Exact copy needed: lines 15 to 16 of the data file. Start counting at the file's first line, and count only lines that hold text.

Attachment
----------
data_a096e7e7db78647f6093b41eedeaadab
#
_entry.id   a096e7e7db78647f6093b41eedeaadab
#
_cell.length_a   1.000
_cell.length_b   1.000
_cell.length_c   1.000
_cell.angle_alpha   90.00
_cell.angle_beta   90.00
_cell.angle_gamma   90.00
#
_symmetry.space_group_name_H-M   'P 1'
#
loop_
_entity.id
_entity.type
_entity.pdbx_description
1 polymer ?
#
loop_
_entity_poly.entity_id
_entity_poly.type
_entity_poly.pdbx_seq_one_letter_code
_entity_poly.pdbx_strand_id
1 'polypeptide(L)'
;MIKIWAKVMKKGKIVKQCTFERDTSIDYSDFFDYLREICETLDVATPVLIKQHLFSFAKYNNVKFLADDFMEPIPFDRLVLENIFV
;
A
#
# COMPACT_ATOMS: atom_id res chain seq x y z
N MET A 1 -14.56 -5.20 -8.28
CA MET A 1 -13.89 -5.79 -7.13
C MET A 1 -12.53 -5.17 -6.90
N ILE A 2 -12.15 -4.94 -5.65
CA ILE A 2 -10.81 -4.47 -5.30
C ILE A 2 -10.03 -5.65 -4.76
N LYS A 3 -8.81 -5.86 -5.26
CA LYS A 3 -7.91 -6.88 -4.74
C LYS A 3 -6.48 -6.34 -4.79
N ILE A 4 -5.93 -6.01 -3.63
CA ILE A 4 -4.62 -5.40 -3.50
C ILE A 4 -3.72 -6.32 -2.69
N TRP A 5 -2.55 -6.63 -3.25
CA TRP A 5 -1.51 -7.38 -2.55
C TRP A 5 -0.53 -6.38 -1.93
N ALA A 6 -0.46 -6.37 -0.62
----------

_entity.id
_entity.type